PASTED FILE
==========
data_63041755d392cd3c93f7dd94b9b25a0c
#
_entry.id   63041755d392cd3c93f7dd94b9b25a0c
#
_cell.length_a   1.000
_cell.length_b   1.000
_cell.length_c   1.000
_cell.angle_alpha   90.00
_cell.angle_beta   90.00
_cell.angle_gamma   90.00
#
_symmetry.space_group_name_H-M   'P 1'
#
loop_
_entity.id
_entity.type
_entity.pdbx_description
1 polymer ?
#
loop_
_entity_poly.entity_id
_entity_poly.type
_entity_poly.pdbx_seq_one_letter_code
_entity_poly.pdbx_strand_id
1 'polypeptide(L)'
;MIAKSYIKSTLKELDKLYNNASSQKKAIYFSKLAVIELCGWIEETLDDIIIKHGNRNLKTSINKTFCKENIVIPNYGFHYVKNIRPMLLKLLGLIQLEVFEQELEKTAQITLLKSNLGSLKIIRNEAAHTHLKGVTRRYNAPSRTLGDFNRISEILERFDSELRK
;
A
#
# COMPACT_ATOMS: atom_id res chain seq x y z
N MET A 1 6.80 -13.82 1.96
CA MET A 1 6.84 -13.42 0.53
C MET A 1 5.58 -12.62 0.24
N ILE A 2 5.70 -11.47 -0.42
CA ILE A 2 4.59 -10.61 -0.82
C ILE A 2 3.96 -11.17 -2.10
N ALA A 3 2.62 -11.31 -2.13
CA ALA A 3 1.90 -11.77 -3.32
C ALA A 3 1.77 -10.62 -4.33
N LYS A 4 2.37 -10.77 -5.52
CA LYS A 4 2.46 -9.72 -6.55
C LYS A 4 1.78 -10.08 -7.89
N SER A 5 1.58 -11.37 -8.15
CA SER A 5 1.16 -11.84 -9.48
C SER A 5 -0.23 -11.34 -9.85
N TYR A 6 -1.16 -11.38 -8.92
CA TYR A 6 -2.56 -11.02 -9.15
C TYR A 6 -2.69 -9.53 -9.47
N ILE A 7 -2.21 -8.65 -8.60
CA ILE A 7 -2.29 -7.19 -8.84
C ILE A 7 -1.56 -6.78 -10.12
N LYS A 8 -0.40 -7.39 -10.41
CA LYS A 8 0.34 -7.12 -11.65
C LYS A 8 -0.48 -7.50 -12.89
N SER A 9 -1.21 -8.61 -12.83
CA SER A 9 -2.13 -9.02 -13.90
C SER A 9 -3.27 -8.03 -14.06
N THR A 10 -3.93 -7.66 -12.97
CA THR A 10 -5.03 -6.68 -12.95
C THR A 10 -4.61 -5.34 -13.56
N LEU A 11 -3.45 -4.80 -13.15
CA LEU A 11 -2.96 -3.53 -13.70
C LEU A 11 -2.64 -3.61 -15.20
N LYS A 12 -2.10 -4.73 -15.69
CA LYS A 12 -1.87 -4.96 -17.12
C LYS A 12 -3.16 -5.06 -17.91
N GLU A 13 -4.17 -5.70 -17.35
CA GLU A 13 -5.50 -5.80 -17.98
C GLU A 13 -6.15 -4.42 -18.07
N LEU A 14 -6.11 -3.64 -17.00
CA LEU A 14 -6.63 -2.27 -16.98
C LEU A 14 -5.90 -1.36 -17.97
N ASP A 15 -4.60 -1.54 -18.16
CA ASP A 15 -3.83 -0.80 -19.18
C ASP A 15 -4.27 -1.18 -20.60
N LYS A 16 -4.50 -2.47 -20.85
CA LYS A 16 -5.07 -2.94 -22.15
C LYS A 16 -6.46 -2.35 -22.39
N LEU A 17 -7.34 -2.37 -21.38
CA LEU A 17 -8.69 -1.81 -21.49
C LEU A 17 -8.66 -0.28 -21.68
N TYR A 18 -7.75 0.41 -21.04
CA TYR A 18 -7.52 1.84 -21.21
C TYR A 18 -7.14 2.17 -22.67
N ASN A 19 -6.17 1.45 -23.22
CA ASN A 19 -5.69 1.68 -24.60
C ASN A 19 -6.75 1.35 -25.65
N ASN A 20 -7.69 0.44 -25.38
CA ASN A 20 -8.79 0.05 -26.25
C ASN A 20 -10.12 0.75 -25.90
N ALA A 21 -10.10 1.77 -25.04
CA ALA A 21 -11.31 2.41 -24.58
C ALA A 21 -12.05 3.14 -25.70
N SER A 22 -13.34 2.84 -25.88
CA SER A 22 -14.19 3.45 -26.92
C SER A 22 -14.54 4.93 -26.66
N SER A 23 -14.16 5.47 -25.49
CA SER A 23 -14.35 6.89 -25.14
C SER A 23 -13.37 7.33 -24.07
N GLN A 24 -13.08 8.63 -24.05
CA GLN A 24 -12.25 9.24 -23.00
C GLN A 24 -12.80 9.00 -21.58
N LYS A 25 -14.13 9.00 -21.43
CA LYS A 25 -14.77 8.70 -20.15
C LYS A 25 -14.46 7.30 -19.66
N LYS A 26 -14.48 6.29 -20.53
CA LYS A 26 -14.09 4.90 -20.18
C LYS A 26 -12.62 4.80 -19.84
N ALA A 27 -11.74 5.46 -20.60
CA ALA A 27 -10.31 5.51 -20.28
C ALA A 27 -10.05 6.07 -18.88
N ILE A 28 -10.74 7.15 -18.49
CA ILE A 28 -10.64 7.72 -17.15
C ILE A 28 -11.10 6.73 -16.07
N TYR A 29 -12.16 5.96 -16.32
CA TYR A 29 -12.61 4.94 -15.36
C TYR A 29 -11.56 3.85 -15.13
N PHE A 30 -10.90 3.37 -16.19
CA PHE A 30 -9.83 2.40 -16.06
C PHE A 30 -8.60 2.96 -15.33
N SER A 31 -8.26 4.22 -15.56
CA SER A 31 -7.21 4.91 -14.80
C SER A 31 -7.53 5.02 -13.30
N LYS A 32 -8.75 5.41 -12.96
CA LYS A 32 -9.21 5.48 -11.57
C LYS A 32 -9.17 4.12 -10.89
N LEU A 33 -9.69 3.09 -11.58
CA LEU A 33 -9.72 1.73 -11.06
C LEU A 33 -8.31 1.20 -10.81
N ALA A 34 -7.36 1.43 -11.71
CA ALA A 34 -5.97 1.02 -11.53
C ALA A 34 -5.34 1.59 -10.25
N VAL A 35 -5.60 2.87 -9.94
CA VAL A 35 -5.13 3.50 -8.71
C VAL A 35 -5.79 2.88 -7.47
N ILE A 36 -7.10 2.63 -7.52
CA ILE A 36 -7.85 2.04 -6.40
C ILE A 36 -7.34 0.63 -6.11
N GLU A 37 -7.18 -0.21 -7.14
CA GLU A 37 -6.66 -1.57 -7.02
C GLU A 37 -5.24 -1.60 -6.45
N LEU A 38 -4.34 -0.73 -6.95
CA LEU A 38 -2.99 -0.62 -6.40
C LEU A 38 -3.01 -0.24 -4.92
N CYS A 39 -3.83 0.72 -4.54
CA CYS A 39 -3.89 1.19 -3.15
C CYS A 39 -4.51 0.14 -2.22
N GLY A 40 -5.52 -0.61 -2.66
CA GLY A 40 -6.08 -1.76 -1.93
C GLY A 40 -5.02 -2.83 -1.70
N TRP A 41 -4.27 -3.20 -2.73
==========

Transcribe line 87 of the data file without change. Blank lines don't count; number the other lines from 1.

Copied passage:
C ASN A 19 -6.75 1.35 -25.65